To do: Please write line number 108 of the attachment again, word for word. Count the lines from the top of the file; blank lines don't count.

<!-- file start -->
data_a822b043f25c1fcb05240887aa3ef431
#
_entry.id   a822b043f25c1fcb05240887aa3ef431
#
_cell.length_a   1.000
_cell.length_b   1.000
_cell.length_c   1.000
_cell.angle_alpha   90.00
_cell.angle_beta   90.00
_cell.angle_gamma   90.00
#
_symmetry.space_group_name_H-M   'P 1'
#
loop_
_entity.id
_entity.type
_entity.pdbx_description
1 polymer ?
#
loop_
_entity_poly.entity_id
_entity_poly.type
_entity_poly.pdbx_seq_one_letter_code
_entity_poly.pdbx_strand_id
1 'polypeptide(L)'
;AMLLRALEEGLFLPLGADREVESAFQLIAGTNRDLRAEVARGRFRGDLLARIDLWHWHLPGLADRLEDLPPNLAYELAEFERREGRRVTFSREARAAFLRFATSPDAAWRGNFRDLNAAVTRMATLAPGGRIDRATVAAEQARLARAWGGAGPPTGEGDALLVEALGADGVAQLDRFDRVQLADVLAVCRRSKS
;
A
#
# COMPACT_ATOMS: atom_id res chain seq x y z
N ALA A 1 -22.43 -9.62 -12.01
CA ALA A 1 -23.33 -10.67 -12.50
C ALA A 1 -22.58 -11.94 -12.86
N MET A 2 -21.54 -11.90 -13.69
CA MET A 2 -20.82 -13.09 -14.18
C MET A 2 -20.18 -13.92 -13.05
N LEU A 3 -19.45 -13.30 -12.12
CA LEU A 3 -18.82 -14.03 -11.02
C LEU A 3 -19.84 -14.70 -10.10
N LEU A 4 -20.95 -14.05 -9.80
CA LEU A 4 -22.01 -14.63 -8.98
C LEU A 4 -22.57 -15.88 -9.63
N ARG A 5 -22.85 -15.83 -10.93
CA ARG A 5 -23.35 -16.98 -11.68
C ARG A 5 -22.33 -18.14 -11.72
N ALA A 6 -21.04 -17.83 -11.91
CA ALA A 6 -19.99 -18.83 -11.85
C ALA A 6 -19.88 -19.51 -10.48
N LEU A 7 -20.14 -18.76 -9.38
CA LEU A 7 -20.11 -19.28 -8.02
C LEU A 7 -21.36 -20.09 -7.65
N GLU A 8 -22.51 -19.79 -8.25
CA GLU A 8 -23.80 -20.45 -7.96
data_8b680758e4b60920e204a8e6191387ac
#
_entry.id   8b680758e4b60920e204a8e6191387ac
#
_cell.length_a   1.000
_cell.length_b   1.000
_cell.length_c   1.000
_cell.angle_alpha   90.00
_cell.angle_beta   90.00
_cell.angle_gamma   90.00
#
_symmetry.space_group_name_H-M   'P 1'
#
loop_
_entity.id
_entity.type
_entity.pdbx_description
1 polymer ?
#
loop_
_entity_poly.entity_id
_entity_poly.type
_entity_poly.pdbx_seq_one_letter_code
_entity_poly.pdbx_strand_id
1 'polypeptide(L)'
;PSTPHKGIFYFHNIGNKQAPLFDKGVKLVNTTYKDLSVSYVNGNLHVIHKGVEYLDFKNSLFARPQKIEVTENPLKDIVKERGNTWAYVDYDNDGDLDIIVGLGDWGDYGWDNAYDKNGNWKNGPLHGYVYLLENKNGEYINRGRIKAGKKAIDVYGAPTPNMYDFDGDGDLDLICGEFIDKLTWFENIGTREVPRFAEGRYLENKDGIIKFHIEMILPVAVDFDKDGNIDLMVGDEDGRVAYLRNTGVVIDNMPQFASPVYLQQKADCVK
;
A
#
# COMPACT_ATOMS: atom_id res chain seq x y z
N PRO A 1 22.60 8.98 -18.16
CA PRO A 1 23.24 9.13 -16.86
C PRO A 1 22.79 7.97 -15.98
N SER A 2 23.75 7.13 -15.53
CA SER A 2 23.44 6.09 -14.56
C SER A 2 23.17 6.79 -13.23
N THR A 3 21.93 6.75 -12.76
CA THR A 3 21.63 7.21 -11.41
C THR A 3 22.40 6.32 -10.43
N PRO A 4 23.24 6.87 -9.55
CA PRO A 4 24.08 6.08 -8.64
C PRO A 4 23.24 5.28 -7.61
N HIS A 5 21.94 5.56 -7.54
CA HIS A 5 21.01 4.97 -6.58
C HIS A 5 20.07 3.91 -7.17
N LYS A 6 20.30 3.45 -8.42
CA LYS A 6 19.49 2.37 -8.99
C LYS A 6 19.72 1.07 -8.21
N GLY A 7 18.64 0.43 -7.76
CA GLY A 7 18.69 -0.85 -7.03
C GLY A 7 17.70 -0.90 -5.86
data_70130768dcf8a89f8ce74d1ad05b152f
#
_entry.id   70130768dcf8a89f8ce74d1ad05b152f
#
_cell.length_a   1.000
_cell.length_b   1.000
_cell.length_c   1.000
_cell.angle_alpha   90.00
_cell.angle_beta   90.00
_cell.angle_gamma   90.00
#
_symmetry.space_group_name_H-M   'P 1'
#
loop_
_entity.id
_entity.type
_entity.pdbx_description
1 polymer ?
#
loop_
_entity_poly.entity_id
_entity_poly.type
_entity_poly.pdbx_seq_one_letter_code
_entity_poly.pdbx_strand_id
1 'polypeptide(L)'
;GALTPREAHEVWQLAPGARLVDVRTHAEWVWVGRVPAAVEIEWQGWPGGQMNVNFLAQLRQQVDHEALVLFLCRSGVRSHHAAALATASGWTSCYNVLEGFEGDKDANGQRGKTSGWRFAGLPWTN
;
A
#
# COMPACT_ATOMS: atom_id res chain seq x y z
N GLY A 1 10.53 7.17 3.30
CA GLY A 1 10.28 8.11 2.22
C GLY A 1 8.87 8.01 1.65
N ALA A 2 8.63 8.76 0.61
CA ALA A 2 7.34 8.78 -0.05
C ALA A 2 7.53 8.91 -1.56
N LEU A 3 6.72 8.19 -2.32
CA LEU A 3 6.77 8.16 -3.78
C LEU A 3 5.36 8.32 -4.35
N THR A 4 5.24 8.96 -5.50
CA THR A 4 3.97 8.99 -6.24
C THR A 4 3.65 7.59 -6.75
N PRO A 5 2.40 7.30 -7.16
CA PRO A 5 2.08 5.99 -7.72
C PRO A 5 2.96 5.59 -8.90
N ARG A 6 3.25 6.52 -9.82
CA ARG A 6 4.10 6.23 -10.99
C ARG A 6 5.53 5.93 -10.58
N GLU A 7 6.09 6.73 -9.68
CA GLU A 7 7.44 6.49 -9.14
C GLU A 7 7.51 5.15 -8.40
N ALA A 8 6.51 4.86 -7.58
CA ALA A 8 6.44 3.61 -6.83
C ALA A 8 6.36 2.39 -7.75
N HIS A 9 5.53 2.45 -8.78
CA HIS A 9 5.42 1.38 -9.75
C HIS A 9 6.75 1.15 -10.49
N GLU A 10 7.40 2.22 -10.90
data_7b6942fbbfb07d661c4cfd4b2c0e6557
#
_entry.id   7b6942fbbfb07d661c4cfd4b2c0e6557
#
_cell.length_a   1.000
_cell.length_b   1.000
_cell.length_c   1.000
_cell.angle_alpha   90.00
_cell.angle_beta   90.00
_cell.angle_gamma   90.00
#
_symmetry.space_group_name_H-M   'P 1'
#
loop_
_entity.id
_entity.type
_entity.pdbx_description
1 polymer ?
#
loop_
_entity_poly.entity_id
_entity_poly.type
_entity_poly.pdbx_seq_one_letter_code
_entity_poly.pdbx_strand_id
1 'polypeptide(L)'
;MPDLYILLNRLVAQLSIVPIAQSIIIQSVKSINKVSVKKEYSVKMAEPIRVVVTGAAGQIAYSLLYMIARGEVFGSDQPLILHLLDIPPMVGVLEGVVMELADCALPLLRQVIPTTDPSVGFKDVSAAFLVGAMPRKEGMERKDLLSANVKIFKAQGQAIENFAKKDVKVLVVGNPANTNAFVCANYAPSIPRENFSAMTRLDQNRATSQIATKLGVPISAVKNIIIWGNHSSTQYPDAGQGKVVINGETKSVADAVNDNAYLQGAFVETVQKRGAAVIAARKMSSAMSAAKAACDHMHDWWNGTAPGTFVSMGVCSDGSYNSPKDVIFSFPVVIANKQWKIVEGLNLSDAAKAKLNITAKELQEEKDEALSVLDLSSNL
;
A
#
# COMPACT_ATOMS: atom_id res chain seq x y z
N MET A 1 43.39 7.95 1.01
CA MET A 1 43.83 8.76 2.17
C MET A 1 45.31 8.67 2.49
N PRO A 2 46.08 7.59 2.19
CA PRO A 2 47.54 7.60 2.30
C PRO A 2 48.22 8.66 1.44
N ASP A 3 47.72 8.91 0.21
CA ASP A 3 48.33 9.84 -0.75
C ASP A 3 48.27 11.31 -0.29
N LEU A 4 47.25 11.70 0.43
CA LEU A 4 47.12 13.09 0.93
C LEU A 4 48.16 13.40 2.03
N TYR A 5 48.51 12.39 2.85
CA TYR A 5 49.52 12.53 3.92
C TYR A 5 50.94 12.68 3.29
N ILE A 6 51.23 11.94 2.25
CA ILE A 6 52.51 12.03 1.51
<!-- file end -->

#